Negadam Power

One of the articles in Business On A Small Planet (IC#41)
Originally published in Summer 1995 on page 10
Copyright (c)1995, 1997 by Context Institute

In 1989, when officials in Ashland, Oregon started discussing what to do about the expiration of a key water right in eight years, they realized they had a problem.

They called in a consulting firm, and the consultants told them yes, they had a problem, but it could be fixed by damming Ashland Creek, which would cost about $11 million. For a city of fewer than 20,000 people, the price tag was dismayingly high, and officials feared voters would never approve a bond issue to build such a dam.

While another town might have meekly submitted to the surgery, Ashland wanted a second opinion. Eight years earlier, the community had adopted a progressive set of energy-saving guidelines inspired by the writings of Rocky Mountain Institute’s (RMI) Amory and Hunter Lovins. That and a retrofit program sponsored by the local utility had shown local leaders that it was often cheaper to decrease the demand for electricity than to increase the supply. If it was possible to generate negawatts, was it possible to build a negadam?

In the West, where dams and diversions are the standard answer to water shortages, efficient toilets and low-flow showerheads are not typically considered serious policy alternatives. But city conservation manager Dick Wanderscheid, who had read Amory Lovins’s Soft Energy Paths, began poring through RMI’s literature for a precedent. He found one in Two Forks, a proposed dam outside Denver, which RMI had demonstrated in 1989 could be eliminated through simple efficiency – at a profit. The dam was cancelled.

The city commissioned a second study, this time by Synergic Resources Corporation of Seattle, to look into the feasibility of offsetting the lost water rights with efficiency measures. SRC’s conclusion: Ashland could save 500,000 gallons a day – the same amount of water as would have been provided by the dam – through a relatively painless community-wide efficiency program. Some of the proposed measures would "create" water even more cheaply than it was costing the city to provide existing water (70 cents per cubic foot); all would do it more cheaply than the dam’s $2.80 per cubic foot. The program would cost $825,000 – about one-twelfth that of the dam.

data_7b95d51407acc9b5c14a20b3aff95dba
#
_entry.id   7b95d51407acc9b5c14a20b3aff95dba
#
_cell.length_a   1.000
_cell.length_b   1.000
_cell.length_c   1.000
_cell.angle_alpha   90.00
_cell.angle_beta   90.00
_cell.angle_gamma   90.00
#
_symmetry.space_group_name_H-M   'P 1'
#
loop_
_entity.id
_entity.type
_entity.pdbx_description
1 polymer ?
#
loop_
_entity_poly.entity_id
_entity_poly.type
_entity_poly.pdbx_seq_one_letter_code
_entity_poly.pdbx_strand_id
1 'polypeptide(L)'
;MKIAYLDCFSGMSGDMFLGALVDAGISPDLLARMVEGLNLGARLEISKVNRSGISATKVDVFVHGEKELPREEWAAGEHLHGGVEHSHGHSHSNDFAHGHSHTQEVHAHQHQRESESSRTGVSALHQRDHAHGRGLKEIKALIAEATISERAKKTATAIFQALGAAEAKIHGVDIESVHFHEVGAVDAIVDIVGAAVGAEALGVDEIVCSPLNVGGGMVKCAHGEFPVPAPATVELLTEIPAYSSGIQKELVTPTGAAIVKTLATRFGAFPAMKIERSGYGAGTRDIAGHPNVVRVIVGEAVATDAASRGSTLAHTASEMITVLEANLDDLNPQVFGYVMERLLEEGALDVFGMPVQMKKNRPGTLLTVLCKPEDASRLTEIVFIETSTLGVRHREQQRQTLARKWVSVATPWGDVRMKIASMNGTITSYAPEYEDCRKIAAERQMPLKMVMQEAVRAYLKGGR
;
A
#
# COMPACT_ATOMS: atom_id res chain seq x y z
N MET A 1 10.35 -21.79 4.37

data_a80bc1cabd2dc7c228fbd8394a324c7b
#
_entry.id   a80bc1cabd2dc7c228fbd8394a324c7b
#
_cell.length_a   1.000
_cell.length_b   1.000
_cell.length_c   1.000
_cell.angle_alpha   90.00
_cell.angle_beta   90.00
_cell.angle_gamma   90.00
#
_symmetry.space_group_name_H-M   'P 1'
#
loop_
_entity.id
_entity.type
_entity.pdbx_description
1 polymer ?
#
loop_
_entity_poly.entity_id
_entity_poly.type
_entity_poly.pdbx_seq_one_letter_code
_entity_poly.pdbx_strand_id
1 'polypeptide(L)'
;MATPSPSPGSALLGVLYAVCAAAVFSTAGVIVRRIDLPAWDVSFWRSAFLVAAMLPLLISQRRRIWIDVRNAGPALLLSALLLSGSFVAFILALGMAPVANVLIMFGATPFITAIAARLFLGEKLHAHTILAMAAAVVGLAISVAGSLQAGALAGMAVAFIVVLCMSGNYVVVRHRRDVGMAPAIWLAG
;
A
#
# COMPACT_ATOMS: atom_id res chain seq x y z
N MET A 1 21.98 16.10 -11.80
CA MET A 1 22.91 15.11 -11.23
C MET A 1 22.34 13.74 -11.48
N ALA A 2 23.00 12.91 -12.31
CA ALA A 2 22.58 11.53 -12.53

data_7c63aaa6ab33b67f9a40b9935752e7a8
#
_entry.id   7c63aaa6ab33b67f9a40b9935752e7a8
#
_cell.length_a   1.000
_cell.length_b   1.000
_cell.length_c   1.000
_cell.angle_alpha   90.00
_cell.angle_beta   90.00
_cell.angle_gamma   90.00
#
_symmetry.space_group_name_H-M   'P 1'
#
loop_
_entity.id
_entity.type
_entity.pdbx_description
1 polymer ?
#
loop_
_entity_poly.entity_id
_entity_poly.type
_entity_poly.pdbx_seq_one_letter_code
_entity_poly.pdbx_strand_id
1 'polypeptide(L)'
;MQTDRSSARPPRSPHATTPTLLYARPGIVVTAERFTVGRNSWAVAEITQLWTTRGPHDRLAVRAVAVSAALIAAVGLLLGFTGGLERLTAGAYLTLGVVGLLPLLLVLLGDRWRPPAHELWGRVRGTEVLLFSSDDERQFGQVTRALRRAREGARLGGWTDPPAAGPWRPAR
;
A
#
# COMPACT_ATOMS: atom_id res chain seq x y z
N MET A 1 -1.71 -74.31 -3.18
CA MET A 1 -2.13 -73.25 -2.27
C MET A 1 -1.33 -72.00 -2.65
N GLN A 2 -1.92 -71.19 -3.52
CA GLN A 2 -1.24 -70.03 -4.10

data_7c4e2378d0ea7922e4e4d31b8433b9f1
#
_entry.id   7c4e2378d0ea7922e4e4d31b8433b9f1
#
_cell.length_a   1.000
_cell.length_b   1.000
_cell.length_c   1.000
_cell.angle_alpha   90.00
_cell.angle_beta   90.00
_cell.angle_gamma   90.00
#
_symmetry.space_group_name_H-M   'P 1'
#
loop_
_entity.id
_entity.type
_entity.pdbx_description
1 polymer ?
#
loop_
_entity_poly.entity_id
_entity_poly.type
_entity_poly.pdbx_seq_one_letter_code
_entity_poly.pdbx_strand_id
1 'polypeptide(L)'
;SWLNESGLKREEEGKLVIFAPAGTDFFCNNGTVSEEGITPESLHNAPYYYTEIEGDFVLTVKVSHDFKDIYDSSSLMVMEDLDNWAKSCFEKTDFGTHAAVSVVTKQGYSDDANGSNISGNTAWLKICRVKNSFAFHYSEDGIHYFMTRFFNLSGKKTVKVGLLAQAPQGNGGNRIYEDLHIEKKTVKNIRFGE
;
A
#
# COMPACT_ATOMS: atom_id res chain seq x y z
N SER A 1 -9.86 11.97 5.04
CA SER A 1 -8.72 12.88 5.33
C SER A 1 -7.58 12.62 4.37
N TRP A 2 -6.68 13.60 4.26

The city council approved the program in the spring of 1992, and by July, Wanderscheid’s department was conducting home water audits and issuing rebates for efficient toilets and showerheads. Now, two and a half years into the program, Ashland residents are saving 134,000 gallons a day – about a third of the town’s goal, and right on schedule for meeting it by the end of the decade. The program’s projected cost has actually come down as water-efficient technologies have become cheaper.

The dam, meanwhile, would have only gotten costlier. By 1992, its price had risen to $12 million. Worse, Wanderscheid believes that had Ashland proceeded with building the dam, the city would have had to charge so much for water that customers would have voluntarily curtailed their use – a "death spiral" scenario in which the dam, once built, would render itself unnecessary and unrepayable.

Water savings – and a freely flowing Ashland Creek – aren’t even the end of the story. Ashland’s negadam saves residents more than 500,000 kilowatt-hours a year on water heating, thanks mainly to efficient showerheads, and reduces waste water treatment volume by 43 million gallons annually.

Excerpted, with permission, from the Spring l995 Rocky Mountain Institute Newsletter, tel. 970/927-3851, e-mail: Dave Reed is editor of the RMI Newsletter.

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